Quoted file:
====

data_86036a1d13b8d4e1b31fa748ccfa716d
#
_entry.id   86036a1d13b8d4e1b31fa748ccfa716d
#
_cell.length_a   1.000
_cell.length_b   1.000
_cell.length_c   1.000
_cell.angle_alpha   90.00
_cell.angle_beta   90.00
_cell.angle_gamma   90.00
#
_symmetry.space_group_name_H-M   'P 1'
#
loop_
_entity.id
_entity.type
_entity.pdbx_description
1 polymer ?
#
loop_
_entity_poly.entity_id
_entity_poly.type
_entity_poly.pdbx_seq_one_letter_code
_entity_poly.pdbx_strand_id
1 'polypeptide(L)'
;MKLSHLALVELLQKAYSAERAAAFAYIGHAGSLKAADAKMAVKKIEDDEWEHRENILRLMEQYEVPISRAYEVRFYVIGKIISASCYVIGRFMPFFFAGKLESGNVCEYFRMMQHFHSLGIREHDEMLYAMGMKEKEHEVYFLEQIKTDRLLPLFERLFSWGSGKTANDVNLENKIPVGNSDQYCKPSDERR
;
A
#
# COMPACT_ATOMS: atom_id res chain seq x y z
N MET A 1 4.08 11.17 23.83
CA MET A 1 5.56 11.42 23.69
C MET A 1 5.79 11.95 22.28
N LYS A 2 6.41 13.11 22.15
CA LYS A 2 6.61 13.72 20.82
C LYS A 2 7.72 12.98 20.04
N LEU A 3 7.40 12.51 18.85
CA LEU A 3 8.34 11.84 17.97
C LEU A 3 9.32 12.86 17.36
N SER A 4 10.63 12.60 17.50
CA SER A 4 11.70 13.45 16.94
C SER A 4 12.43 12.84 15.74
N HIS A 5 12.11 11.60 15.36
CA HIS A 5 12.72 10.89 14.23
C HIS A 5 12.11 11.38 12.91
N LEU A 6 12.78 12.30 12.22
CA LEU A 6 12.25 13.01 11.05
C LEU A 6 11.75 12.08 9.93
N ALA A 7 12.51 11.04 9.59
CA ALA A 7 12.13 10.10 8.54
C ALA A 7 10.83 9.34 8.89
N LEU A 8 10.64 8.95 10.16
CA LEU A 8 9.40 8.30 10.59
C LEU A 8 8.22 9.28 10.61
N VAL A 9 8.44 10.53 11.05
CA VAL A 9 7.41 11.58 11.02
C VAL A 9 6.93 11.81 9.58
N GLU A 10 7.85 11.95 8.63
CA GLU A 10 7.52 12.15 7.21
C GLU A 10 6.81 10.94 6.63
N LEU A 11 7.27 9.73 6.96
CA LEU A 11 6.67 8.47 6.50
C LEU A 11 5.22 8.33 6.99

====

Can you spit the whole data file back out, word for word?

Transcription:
data_86036a1d13b8d4e1b31fa748ccfa716d
#
_entry.id   86036a1d13b8d4e1b31fa748ccfa716d
#
_cell.length_a   1.000
_cell.length_b   1.000
_cell.length_c   1.000
_cell.angle_alpha   90.00
_cell.angle_beta   90.00
_cell.angle_gamma   90.00
#
_symmetry.space_group_name_H-M   'P 1'
#
loop_
_entity.id
_entity.type
_entity.pdbx_description
1 polymer ?
#
loop_
_entity_poly.entity_id
_entity_poly.type
_entity_poly.pdbx_seq_one_letter_code
_entity_poly.pdbx_strand_id
1 'polypeptide(L)'
;MKLSHLALVELLQKAYSAERAAAFAYIGHAGSLKAADAKMAVKKIEDDEWEHRENILRLMEQYEVPISRAYEVRFYVIGKIISASCYVIGRFMPFFFAGKLESGNVCEYFRMMQHFHSLGIREHDEMLYAMGMKEKEHEVYFLEQIKTDRLLPLFERLFSWGSGKTANDVNLENKIPVGNSDQYCKPSDERR
;
A
#
# COMPACT_ATOMS: atom_id res chain seq x y z
N MET A 1 4.08 11.17 23.83
CA MET A 1 5.56 11.42 23.69
C MET A 1 5.79 11.95 22.28
N LYS A 2 6.41 13.11 22.15
CA LYS A 2 6.61 13.72 20.82
C LYS A 2 7.72 12.98 20.04
N LEU A 3 7.40 12.51 18.85
CA LEU A 3 8.34 11.84 17.97
C LEU A 3 9.32 12.86 17.36
N SER A 4 10.63 12.60 17.50
CA SER A 4 11.70 13.45 16.94
C SER A 4 12.43 12.84 15.74
N HIS A 5 12.11 11.60 15.36
CA HIS A 5 12.72 10.89 14.23
C HIS A 5 12.11 11.38 12.91
N LEU A 6 12.78 12.30 12.22
CA LEU A 6 12.25 13.01 11.05
C LEU A 6 11.75 12.08 9.93
N ALA A 7 12.51 11.04 9.59
CA ALA A 7 12.13 10.10 8.54
C ALA A 7 10.83 9.34 8.89
N LEU A 8 10.64 8.95 10.16
CA LEU A 8 9.40 8.30 10.59
C LEU A 8 8.22 9.28 10.61
N VAL A 9 8.44 10.53 11.05
CA VAL A 9 7.41 11.58 11.02
C VAL A 9 6.93 11.81 9.58
N GLU A 10 7.85 11.95 8.63
CA GLU A 10 7.52 12.15 7.21
C GLU A 10 6.81 10.94 6.63
N LEU A 11 7.27 9.73 6.96
CA LEU A 11 6.67 8.47 6.50
C LEU A 11 5.22 8.33 6.99